Haftarah Parshat Vayeshev
November 23, 2013
20 Kislev 5774
The prophet Amos pins the downfall of the northern kingdom, Israel, on legal and political corruption: “Thus said the Lord: ‘For three transgressions of Israel, for four I will revoke it: because they have sold for silver those whose cause was just and the needy for a pair of sandals. Ah, you who trample the heads of the poor into the dust of the ground and make the humble walk a twisted course.’” (2:6-7) This societal critique rings true in almost every society in almost every age.
Rabbi David Kimche (12th century Provence) explains the meaning of these verses this way: “Even though they have transgressed three sins – idolatry, sexual impropriety and the spilling of blood – their sentence was not sealed before Me (God) to destroy their land and to exile them at the hand of the king of Assyria except on account of theft, and this is the fourth [sin]. And for this God punished them for all that they did. This was also the case in the generation of the flood (the Noah story), where even though they had many sins on their hands, God did not punish them except on account of theft. And how much more serious [is the sin] when the theft comes at the hands of the judges, for it was their responsibility to establish justice, but instead, through bribes, they perverted justice.”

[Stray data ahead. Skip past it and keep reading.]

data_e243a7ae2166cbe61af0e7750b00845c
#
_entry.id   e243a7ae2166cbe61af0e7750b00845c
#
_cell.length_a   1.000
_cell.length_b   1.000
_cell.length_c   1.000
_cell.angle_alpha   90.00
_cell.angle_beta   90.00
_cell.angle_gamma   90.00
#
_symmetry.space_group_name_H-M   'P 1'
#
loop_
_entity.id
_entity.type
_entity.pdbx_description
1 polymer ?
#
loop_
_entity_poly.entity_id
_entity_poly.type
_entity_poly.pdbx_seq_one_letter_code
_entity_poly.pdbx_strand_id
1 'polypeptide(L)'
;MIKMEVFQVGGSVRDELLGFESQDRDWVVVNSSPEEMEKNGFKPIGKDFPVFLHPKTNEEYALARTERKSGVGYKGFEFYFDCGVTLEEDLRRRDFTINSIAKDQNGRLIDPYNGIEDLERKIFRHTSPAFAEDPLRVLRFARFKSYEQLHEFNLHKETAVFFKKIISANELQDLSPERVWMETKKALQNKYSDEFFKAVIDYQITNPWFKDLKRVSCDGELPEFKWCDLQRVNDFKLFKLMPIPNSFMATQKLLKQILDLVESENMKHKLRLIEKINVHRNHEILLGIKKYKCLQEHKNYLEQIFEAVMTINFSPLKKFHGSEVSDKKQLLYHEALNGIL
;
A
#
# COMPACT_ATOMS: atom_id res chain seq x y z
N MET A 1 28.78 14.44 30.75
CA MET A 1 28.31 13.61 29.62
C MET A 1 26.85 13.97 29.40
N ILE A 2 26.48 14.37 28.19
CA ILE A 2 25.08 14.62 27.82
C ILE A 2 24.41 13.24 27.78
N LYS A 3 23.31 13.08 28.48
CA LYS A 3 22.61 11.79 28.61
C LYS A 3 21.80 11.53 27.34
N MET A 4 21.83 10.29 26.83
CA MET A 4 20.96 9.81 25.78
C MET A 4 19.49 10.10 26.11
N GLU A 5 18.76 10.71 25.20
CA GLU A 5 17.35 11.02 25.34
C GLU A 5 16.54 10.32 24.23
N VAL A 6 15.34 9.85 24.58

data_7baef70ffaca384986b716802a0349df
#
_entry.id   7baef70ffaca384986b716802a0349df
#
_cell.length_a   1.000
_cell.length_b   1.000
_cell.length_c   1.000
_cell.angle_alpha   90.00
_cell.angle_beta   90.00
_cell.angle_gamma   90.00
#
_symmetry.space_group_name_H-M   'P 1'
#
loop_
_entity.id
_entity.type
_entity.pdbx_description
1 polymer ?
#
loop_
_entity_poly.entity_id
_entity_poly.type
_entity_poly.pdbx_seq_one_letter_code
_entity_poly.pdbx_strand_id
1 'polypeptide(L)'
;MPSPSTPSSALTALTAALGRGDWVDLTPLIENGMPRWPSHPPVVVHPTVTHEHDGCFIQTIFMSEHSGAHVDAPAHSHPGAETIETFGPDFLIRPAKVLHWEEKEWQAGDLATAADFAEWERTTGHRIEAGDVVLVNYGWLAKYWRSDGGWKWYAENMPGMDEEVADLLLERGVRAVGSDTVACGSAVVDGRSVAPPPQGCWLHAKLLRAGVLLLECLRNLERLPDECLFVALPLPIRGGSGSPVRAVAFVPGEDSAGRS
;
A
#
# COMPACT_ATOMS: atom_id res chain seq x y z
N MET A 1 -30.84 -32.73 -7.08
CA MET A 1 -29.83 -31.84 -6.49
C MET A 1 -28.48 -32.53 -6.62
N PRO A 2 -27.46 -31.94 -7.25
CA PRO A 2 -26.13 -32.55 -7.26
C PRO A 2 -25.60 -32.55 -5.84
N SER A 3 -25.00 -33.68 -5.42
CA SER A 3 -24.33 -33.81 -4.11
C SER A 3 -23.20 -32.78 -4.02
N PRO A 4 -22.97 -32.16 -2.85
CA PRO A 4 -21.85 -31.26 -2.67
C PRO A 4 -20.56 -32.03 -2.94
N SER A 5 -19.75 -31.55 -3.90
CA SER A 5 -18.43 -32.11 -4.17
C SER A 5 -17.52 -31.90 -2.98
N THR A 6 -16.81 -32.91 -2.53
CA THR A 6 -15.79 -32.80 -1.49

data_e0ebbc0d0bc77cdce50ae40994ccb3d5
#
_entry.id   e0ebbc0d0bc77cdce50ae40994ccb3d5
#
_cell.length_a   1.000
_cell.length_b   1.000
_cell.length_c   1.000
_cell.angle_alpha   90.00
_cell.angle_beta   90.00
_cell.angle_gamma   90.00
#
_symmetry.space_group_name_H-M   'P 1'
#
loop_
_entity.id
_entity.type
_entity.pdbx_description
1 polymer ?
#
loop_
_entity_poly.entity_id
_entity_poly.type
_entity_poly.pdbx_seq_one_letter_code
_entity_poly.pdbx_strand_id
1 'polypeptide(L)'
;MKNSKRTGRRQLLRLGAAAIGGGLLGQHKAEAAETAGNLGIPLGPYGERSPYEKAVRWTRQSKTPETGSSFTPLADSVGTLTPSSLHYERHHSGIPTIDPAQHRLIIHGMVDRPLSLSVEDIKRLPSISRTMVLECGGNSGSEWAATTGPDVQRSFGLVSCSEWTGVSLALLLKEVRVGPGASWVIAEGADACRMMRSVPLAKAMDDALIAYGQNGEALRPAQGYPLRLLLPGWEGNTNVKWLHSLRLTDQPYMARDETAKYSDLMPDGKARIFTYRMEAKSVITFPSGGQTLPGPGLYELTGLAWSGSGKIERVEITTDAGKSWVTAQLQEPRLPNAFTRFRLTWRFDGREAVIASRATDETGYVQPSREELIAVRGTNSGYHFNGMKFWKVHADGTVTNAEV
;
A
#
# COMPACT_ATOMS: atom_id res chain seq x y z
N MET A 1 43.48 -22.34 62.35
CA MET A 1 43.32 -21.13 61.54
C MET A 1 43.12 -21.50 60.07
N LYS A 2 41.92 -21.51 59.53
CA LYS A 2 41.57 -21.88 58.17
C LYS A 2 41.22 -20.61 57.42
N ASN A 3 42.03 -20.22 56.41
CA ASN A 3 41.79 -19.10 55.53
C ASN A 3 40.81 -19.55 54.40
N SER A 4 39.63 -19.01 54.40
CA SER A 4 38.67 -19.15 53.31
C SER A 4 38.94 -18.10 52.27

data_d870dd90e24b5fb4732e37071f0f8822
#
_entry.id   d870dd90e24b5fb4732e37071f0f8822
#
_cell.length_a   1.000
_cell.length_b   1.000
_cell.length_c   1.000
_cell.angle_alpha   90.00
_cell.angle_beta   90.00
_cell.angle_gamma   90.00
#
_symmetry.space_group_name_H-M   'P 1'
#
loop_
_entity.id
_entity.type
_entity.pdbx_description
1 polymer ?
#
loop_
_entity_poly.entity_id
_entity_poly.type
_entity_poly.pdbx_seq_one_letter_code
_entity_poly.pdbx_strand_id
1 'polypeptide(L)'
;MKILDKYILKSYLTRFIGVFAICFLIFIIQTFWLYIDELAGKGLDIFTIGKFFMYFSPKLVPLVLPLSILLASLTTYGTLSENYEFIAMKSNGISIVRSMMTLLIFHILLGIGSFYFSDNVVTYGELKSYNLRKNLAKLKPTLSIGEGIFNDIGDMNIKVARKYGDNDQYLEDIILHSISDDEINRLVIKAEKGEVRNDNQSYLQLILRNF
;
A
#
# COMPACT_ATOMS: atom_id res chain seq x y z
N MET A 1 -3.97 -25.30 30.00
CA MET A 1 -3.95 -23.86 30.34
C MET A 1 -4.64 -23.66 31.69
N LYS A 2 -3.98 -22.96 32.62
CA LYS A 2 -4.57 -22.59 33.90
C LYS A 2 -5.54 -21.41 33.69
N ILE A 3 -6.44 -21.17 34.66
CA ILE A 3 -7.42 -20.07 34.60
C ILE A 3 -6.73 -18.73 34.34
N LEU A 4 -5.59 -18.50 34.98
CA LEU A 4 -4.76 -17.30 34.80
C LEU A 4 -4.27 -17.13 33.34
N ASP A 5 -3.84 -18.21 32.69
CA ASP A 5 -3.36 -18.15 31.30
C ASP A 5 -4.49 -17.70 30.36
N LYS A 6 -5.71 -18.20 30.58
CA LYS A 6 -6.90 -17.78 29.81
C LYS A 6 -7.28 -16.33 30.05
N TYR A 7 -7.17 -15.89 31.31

Kimche is drawn to associate the sins of the northern kingdom with those of the generation of the flood on account of the poetic opening of his indictment which talks of three and four transgressions. This opening, which is common to a string of similar charges brought by Amos against neighboring nations, recalls for Kimche three sins commonly associated with the generation of the flood – murder, sexual transgressions and idolatry. Still, according to the rabbinic tradition, the flood was brought on by the sin of theft. Amos also associates the downfall of Israel with this sort of sin.
Amos, like the sages of later generations, noted how destructive economic crimes were to the social fabric of society. Theft and the perversion of justice, on the personal as well as on the societal level, ruin any sense of solidarity between citizens and make it impossible to build a world where people depend on each other. When basic fairness cannot be expected, society unravels. Amos saw this happen before his own eyes. Kimche wanted us to know that injustice destroys not only communities, not only nations, but worlds as well.
This study piece is offered as a service of the United Synagogue Conservative Yeshiva. It is prepared by Rabbi Mordechai (Mitchell) Silverstein, senior lecturer in Talmud and Midrash at the Conservative Yeshiva. He is a graduate of the Jewish Theological Seminary of America.
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